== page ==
This is a post that’s been sitting in my Drafts folder for a while [edit – like, months – I just found it whilst changing over from gai.ninja to bar-barella and have decided to publish and back-date it to the time it was written]. That generally happens when I can’t find the right words to say what I mean (i.e. to say it delicately and not come across as either monumentally smug, a complete dick or as the verbal equivalent of a bull in a china shop). Yesterday I came across an amazing blog that really summed up what I’m going to touch on below, although I will put that in a separate post, since I feel it deserves its own space.
This post was prompted by the release of the findings of a study on body image done here in the UK, and the resulting press coverage. The study was run for four months by the All Party Parliamentary Group on Body Image. The results have meant the issue of body image, despite all women and a fair few men already being acutely aware of it, being catapulted onto the pages of newspapers and blogs. There have been a few good articles, including this one in the Guardian, and of course it’s brought up all sort of other issues, such as the question of whether body image lessons should be taught at school.
It’s this last point that has got me thinking, and I feel that (as usual) the media/government/whoever comes up with this nonsense is missing the point. A lot of this talk of body image seems to see it as a very black and white issue – you’re either happy with your body or you aren’t. There isn’t much talk about how to switch from one state to another, or the issues both positive and negative that surround that switch. So rather than teaching “body image” (what would that involve anyhow?!), why look at it as a sliding scale of shades of grey*, and start getting to the root of what can instigate a positive change: empowerment. And show once empowered we can all start to make that change.
The key to empowerment is knowledge. By actually educating people about the choices available to them to lead a healthy lifestyle – like how to eat properly and enjoy exercise – you are building the foundations for a young person to grow up feeling more confident about themselves. For example, instead of blaming the photoshopped images in magazines, why not discuss why the media portrays women (and, to an air-brushed-pecs and socks-in-boxers extent, men too) this way, and look at the issues around that? Why not teach kids not only about food, but also how to cook? And why not make sports fun, instead of ending up with a situation whereby everyone dreads “games” because they involve traipsing around a cold field in tiny little shorts?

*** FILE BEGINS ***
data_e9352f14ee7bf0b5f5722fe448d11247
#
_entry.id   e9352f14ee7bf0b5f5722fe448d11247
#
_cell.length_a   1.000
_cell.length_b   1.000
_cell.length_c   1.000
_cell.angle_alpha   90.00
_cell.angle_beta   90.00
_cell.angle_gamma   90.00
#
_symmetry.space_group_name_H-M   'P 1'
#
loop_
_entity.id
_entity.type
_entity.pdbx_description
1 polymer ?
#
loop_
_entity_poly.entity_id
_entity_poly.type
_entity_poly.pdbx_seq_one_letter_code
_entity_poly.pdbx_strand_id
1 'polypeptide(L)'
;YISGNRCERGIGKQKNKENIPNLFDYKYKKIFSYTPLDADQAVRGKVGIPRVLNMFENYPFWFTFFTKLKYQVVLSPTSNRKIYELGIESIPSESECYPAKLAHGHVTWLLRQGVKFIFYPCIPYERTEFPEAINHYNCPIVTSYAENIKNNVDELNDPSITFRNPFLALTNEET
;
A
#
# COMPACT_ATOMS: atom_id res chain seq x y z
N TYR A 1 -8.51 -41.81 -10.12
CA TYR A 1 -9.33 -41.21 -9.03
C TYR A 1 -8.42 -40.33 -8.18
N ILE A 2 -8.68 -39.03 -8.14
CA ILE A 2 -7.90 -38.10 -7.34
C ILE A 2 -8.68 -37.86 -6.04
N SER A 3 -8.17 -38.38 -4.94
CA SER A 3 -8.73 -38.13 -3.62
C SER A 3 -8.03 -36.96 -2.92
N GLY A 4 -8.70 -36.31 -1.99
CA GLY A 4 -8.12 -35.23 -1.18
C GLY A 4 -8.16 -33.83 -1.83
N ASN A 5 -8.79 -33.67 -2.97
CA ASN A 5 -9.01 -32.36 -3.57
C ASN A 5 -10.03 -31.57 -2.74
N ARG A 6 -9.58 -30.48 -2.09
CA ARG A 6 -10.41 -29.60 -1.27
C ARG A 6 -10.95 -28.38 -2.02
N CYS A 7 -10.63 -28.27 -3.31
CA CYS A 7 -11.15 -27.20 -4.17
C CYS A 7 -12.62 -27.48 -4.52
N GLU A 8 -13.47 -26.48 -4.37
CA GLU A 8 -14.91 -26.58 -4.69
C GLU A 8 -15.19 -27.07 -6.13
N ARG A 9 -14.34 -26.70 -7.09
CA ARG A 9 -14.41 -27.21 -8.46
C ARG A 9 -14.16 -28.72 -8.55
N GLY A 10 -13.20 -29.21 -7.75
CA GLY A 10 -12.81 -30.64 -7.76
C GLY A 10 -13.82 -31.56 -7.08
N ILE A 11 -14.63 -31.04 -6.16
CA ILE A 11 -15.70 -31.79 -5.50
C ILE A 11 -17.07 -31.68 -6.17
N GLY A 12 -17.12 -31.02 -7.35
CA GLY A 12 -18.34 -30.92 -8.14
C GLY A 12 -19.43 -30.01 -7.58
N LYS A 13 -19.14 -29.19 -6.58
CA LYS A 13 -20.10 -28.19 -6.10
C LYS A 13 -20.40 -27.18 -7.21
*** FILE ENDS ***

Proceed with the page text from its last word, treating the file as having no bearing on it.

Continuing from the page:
Ultimately, on a personal level, I feel that body image is something that needs to be worked on. We have two sides to us – the rational side that knows what’s correct and sensible, and our frequently irrational emotions that come up with all sorts of nonsensical crap that isn’t really true. Being equipped with the knowledge to empower your rational side gives it the strength to tell your irrational side to STFU and get a grip of itself.
The practical steps of starting to empower yourself only one part of quieting that irrational side though, because in order to make a positive difference in society it’s not only all about you (or me) – it’s about having a positive attitude to other people, and helping them along this same path that we are all on, after all your own irrational (and insecure) mind is the same one that judges other people.
“Spend time focusing on the things that make people truly beautiful; qualities like kindness, integrity, humility and humour. Give yourself a break and resolve with friends, families and colleagues to challenge the default setting of self-criticism, and help each other to do so.“
This is in the last paragraph of an article by MP Jo Swinson, the lady at the helm of the Campaign for Body Confidence. Ultimately, it’s the level that change will need to start at, so lets start by trying to live more positively, and bring about a change in eachother and start overcoming
* And no, ladies, I’ve not read that fucking book and I don’t intend to. Years of fighting for equality and women’s rights and the fairer sex goes and ruins it by 10 million of them rushing out to buy a book about a woman getting spanked by some rich dude?! Ugh.